Product development expenses.  Product development expenses for the three months ended March 31, 2010 were $2.9 million, representing an increase of $0.5 million, or 21.1 percent as compared to product development expenses of $2.4 million for the same period in the prior year. As a percentage of revenues, product development expenses decreased to 3.0% for the three months ended March 31, 2010 as compared to 3.1% for the same period in the prior year as we were able to leverage these costs over a larger revenue base.
 
Interest expense, net.  Net interest expense for the three months ended March 31, 2010 and 2009 were $0.4 million for both periods. Interest expense was relatively stable as capital lease obligations were relatively unchanged for the three months ended March 31, 2010 as compared to same period in the prior year.
 
Income taxes.  Income tax expense for the three months ended March 31, 2010 was $3.9 million, or 39.2% of income before income taxes, as compared to an income tax expense of $3.5 million, or 49.5% of income before taxes, for the same period in the prior year. The decrease in the tax rate is primarily due to state tax credits in the three months ended March 31, 2010 and a timing difference in the treatment of the deferred tax asset allowance related to stock compensation expense in the three months ended March 31, 2009.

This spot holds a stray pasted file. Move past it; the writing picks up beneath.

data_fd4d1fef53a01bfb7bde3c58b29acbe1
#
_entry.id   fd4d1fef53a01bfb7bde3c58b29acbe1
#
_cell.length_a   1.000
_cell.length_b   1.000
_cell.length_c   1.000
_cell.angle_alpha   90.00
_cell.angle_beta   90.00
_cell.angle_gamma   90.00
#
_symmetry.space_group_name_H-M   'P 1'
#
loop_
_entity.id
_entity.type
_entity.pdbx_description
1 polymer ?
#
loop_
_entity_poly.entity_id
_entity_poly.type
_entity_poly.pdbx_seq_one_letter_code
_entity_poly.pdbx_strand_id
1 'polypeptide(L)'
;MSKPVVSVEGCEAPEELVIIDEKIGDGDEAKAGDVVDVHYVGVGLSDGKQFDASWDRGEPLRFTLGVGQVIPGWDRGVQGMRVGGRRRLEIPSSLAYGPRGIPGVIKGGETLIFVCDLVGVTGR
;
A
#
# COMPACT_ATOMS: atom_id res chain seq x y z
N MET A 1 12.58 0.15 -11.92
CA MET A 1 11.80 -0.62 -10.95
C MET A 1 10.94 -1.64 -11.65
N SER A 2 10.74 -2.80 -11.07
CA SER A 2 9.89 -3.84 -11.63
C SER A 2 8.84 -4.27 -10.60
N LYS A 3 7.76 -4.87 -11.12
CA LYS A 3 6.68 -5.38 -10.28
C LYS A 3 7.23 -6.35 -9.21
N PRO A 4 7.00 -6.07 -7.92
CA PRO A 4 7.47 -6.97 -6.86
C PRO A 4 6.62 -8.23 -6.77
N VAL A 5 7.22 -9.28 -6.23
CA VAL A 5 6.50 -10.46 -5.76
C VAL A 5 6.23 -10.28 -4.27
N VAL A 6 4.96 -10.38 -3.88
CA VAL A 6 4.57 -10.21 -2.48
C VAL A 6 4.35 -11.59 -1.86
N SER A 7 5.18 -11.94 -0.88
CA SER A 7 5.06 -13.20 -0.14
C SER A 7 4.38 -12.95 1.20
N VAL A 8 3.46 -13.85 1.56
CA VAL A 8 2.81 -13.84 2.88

17


 

Noncontrolling interest.  Noncontrolling interest for the three months ended March 31, 2010 and 2009 was diminutive. Noncontrolling interest reflects losses attributable to shareholders in our joint venture in the Middle East.
 
Comparison of the Nine Months Ended March 31, 2010 and Nine Months Ended March 31, 2009